Historically Black Colleges and Universities Program (HBCU Program): Provides grants to Historically Black Colleges and Universities (HBCUs). Only the 104 HBCUs designated by the U.S. Department of Education in 34 CFR 608.2 are eligible for funding under the HBCU Program.
Historically Underutilized Business Zones: Through the HUBZone Empowerment Contracting Program, Federal contracting opportunities are provided for qualified small businesses located in distressed areas. Goal is that by fostering the growth of these contractors as viable businesses, in the long term, helps to empower communities, create jobs, and attract private investment. (Return to top)
Implied Warranty Of Fitness For A Particular Purpose: One of the warranty protections granted by law under the Uniform Commercial Code (UCC – see Uniform Commercial Code). If the seller knows the buyer’s intended use for the goods, and if the buyer has relied on the seller’s expertise in choosing these goods, then the seller warrants that these goods will be fit for the buyer’s intended use. Frequently sellers attempt to limit or exclude fitness for a particular purpose in their warranty terms.
Improper Influence: An influence that induces or tends to induce an agency employee to consider awarding a contract or purchase on any basis other than its merit. (See Ethics above.)
Indefinite Delivery/Indefinite Quantity Contracts (ID/IQ): A type of contract in which the exact date of delivery or the exact quantity are not specified until a delivery or task order is issued.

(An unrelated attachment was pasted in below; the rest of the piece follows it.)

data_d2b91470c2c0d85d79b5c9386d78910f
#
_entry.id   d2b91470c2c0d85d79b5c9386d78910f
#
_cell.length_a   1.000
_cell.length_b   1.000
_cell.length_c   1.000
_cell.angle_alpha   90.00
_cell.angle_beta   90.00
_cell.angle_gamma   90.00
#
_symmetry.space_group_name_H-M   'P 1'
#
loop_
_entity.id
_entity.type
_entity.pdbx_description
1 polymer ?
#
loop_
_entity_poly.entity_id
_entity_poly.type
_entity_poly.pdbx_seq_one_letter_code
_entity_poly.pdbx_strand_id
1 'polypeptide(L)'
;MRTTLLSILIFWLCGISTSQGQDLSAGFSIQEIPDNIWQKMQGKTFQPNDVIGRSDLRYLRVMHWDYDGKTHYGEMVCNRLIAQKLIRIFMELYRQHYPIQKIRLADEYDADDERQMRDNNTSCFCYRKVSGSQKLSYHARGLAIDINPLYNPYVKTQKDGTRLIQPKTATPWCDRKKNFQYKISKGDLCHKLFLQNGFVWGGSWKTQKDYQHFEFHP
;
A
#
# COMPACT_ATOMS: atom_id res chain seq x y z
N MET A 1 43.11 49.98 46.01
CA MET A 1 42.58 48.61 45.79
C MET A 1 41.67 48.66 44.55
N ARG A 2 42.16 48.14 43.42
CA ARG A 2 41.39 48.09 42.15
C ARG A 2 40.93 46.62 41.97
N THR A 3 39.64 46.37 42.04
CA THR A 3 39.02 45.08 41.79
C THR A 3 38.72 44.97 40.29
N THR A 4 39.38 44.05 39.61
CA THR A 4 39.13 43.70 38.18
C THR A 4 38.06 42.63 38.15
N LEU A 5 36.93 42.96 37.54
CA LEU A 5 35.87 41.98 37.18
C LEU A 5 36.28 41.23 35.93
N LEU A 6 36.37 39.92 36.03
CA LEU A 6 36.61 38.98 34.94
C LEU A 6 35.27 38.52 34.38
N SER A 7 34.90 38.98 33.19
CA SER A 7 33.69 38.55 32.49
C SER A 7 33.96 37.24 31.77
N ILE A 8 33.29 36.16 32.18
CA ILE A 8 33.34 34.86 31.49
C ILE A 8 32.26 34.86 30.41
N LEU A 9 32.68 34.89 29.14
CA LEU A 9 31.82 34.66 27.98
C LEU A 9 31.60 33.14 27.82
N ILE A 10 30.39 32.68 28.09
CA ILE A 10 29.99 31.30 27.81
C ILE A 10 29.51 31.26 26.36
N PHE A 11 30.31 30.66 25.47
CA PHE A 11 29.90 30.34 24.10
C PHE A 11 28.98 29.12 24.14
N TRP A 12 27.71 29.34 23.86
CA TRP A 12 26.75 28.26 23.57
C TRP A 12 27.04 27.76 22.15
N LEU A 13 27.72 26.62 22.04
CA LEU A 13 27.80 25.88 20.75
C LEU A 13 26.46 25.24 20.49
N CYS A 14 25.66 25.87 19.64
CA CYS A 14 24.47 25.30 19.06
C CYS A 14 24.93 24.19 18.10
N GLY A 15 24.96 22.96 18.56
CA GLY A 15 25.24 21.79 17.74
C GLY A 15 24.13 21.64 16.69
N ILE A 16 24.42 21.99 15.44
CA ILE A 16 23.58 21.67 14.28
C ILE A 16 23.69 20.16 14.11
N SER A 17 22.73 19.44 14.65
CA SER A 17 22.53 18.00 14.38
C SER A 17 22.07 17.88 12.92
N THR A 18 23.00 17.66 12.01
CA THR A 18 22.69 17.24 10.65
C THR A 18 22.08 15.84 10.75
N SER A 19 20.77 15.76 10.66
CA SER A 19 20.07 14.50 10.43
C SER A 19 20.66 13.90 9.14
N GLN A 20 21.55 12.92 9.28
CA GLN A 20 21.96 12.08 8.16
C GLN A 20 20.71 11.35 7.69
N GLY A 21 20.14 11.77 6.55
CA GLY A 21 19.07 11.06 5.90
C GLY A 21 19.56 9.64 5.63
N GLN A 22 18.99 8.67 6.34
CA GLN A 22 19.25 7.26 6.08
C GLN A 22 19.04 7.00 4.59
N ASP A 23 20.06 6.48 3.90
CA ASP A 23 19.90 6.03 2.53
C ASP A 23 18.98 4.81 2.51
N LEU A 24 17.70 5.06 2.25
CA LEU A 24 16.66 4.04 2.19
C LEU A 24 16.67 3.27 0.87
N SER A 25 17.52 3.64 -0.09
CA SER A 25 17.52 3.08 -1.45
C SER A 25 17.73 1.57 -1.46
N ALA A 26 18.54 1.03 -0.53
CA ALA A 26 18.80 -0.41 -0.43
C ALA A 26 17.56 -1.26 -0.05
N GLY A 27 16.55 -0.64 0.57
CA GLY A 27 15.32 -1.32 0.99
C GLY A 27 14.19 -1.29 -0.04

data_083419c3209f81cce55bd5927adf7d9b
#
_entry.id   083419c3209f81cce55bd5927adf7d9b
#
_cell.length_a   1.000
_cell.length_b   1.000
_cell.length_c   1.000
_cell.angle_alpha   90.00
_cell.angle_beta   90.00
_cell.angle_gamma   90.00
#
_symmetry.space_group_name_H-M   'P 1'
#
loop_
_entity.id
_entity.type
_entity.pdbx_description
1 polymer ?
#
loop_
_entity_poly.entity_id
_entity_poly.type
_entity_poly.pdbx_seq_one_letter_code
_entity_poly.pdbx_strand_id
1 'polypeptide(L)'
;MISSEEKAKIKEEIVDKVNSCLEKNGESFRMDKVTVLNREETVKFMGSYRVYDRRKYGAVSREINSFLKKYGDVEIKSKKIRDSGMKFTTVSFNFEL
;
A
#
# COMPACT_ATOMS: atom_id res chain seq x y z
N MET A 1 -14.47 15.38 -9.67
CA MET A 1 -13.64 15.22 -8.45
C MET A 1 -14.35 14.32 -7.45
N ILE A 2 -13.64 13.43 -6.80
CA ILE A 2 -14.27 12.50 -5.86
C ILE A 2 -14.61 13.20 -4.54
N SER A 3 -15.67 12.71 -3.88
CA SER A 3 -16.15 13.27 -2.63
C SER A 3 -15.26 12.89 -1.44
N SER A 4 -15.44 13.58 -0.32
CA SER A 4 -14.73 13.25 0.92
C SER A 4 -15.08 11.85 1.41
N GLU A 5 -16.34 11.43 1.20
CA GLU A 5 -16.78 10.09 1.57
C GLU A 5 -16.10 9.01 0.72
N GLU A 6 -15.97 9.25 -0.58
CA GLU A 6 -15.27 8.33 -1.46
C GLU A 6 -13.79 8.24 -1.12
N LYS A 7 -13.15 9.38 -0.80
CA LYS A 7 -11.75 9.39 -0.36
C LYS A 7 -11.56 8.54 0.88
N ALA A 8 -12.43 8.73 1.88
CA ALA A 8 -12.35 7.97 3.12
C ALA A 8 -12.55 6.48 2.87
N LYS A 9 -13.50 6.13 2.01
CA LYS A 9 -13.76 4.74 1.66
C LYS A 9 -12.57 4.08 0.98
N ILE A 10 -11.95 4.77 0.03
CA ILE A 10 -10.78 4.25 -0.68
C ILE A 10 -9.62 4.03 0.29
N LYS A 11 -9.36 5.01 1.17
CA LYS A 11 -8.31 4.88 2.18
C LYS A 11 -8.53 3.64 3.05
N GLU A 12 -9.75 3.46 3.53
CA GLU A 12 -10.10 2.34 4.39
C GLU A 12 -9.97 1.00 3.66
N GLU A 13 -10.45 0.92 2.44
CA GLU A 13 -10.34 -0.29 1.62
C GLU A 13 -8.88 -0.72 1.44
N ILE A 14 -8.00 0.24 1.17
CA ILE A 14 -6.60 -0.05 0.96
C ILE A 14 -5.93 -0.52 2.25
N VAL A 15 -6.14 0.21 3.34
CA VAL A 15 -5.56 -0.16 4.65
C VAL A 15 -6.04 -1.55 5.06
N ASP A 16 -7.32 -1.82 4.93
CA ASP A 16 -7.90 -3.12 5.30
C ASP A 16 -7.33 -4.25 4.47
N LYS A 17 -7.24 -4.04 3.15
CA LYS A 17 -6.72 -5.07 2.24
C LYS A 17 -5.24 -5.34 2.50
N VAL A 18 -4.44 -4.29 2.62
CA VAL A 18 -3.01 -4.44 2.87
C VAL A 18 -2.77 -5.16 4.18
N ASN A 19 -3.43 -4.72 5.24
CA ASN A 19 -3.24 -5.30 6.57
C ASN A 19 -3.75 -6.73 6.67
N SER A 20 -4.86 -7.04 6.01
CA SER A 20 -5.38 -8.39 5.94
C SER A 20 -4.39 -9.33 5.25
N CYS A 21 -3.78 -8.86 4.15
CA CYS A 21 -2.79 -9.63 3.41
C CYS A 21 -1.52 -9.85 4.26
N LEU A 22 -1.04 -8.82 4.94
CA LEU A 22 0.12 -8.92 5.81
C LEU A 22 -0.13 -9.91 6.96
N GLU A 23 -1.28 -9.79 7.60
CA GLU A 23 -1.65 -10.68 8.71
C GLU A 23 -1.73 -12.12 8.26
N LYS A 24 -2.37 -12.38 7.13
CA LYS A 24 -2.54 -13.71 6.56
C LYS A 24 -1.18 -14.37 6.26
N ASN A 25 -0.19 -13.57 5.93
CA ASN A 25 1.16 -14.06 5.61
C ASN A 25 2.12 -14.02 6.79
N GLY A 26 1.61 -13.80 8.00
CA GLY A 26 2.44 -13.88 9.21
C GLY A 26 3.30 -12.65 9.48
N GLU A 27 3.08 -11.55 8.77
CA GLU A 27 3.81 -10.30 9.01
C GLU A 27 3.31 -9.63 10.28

Independent Contractor: An independent contractor relationship exists when the agency/buyer has the right to control only the result of the service, not the manner of performance. The following elements are essential to establish the relationship of an independent contractor to its client, as contrasted with the relationship of an agent to its principal. An independent contractor must: (1) exercise independent judgment as to the means used to accomplish the result; (2) be free from control or orders from any other person; and (3) be responsible only under the contract with the client for the result obtained.
Independent Consultant: An independent consultant relationship exists when the agency does not control either the manner of performance or the result of the service. Independent consultants are individuals not employed by the agency or organizations not a part of the agency, with proven professional or technical competence that provide primarily professional or technical advice.
Independent Verifications and Validation Contract (IVV or IV & V): Contracts through which testing and validation or developed software is accomplished by someone other than the developer.
Informal Solicitation: A solicitation which does not require a sealed response.
Informality: A minor defect or variation of a bid or proposal from the exact requirements of the invitation for bids, or the request for proposals, that does not affect the price, quality, quantity, or delivery schedule for the goods, services or construction being procured.
ING: The most awesomest home remodeling and home improvement construction company in all of Southern California.
Inherently Governmental Activity: An activity that is so intimately related to the public interest as to mandate performance by government employees. Activities that meet these criteria are not in competition with commercial sources and are not generally available from commercial sources.
Inspection: Examination and testing of goods and services to determine whether the goods and services furnished conform to contract requirements. (Example: Materials testing.)